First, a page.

Living My Life by Emma Goldman Volume One New York: Alfred A Knopf Inc., 1931. Chapter 18 America had declared war with Spain. The news was not unexpected. For several months preceding, press and pulpit were filled with the call to arms in defense of the victims of Spanish atrocities in Cuba. I was profoundly in sympathy with the Cuban and Philippine rebels who were striving to throw off the Spanish yoke. In fact, I had worked with some of the members of the Junta engaged in underground activities to secure freedom for the Philippine Islands. But I had no faith whatever in the patriotic protestations of America as a disinterested and noble agency to help the Cubans. It did not require much political wisdom to see that America's concern was a matter of sugar and had nothing to do with humanitarian feelings. Of course there were plenty of credulous people, not only in the country at large, but even in libe...


A few weeks ago Society was shocked and astonished at the revelations which were made concerning the wages paid to the girls of Bryant and May's factory at Bow. The shock was intensified by the fact that three Members of Parliament and fifty-five clergymen of the Church of England were shareholders of the company and received last year a dividend of 23 percent, whilst the wages of the adult women employed in the factory averaged (according to the statement of the secretary) 11s. 2d., and those of the girls from 3s. to 9s. a week. The average wage was little enough, but human beings cannot live on averages, and many young women with families to support were carrying home 6s. and 7b. 6d. at the end of a week during which they had tolled from ... (From : AnarchyArchives.)


GREEN PERSPECTIVES A Left Green Publication Number 20 November 1989 P.O. Box 111 Burlington, VT 05402 The Meaning of Confederalism by Murray Bookchin Few arguments have been used more effectively to challenge the case for face-to-face participatory democracy than the claim that we live in a "complex society." Modern population centers, we are told, are too large and too concentrated to allow for direct decision-making at a grassroots level. And our economy is too "global," presumably, to unravel the intricacies of production and commerce. In our present transnational, often highly centralized social system, it is better to enhance representation in the state, to increase the efficiency of bureaucratic institutions, we are advised, than to a... (From : Anarchy Archives.)


Is there actually an economic revolution now going on in Mexico? If so, how is it working itself out; what led to it; what are its prospects, and what will be the probable result of failure or success? These are the points that will be considered in this pamphlet. First, as to the existence of the revolution. As to this one would suppose there could be no doubt; and there would be none, were it not that an immense number of persons, who control nearly all the avenues of publication, tire interested vitally in representing all as lovely in the country ruled until recently by Diaz. According to the apparently careful investigations of John Kenneth Turner, as set out in "Barbarous Mexico," American capitalists have a trifling stake of $900,000... (From : Google Books.)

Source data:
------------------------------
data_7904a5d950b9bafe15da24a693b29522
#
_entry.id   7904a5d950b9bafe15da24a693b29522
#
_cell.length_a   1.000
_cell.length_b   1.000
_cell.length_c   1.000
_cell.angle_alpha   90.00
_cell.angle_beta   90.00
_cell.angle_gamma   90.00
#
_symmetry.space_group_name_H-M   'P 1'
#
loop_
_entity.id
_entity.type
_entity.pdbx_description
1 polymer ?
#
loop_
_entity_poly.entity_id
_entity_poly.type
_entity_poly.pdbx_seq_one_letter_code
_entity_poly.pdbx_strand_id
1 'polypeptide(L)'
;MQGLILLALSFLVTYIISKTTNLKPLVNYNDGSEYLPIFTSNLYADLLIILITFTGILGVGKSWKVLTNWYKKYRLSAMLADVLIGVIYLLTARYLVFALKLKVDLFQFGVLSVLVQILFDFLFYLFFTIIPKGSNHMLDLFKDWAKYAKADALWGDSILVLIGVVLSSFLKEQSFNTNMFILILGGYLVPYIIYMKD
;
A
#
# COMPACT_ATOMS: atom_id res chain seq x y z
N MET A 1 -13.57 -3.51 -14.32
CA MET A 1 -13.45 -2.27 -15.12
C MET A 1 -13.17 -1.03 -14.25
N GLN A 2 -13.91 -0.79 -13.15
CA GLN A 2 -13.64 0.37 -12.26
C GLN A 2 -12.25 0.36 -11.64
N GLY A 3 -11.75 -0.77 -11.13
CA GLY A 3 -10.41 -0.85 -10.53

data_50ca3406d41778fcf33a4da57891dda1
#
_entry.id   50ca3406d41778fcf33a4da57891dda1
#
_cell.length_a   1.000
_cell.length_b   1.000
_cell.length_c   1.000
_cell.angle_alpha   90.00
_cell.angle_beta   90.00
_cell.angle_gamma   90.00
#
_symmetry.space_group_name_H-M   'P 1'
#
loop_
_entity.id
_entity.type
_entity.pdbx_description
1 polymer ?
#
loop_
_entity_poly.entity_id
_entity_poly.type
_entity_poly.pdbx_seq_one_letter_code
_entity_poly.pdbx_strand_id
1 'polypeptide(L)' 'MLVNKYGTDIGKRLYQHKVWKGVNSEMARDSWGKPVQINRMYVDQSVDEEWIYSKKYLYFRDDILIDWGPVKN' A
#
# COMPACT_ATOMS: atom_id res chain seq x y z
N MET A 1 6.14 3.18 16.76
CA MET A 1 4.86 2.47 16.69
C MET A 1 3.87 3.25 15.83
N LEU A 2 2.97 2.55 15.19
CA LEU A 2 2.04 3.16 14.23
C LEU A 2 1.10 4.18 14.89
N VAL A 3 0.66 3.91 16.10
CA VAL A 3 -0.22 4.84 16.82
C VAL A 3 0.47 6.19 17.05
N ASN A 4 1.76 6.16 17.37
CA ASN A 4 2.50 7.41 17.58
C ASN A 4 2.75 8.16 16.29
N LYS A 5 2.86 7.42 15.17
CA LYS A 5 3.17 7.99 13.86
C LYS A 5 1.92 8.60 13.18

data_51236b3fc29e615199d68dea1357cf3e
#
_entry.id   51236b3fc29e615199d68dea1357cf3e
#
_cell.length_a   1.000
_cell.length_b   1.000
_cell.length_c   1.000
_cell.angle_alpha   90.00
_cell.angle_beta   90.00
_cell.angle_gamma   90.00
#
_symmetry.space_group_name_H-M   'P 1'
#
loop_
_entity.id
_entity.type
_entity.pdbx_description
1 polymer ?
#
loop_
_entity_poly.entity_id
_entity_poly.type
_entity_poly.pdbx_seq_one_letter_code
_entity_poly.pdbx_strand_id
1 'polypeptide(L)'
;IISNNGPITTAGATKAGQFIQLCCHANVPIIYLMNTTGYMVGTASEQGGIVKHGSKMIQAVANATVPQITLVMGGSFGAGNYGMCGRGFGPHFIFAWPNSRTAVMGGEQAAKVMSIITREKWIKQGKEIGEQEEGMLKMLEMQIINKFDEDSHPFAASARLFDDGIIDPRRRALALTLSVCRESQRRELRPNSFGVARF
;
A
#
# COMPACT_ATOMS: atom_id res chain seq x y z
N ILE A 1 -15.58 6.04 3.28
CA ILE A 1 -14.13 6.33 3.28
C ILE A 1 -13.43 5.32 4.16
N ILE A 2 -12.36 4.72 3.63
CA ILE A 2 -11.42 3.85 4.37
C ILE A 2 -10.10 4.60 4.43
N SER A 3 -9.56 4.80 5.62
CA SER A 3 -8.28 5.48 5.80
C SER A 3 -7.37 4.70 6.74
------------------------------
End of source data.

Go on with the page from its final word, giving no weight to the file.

I have not always been possessed of the religious ideas set forth in this book. For thirty-five years of my life I was, in the proper acceptation of the word, a nihilist,—not a revolutionary socialist, but a man who believed in nothing. Five years ago faith came to me; I believed in the doctrine of Jesus, and my whole life underwent a sudden transformation. What I had once wished for I wished for no longer, and I began to desire what I had never desired before. What had once appeared to me right now became wrong, and the wrong of the past I beheld as right. My condition was like that of a man who goes forth upon some errand, and having traversed a portion of the road, decides that the matter is of no importance, and turns back. What was at first on his right hand is now on his left, and what was at his left hand is now on his right; instead of going away from his abode, he desires to get back to it as soon as possible. My life and my desires were completely changed; good...


FREEDOM. A JOURNAL OF ANARCHIST COMMUNISM. MONTHLY, Id., POST FREE l 1/2d. Annual Subscription, post free to all countries, 1s. 6d. Foreign subscriptions should be sent by International Money Order. Wholesale Price, Is. 4d. per quire of 27, carriage free. Back Numbers.--Volume I., October 1896 to September 1887 (No. 2 sold out) price 2s. Volume IL, October 1887 to September 1888 (Nos. 16, 17, 18, 19, sold Out) Price 25, Volume Ill., October 1888 to December 1889, price is. 6d. Volume IV., January to December 1890, price is. Carriage: single volumes, 2d., four volumes, 41d., throughout the United Kingdom. Address "FREEDOM," New Fellowship Press, 26 Newington Green Road, London, N. Freedom Pamphlets.--No. I., "The Wage System," by Peter Kropo... (From : AnarchyArchives.)


No Treason I Lysander Spooner Table of Contents Introductory. No Treason. No. 1. I. II. III. IV. Entered according to Act of Congress, in the year 1867, By LYSANDER SPOONER, in the Clerk's office of the District Court of the United States, for the District of Massachusetts. INTRODUCTORY. The question of treason is distinct from that of slavery; and is the same that it would have been, if free States, instead of slave States, had seceded. On the part of the North, the war was carried on, not to liberate the slaves, but by a government that had always perverted and violated the Constitution, to keep the slaves in bondage; and was still willing to do so, if the slaveholders could be thereby induced to stay in the Union. The pri... (From : Anarchy Archives.)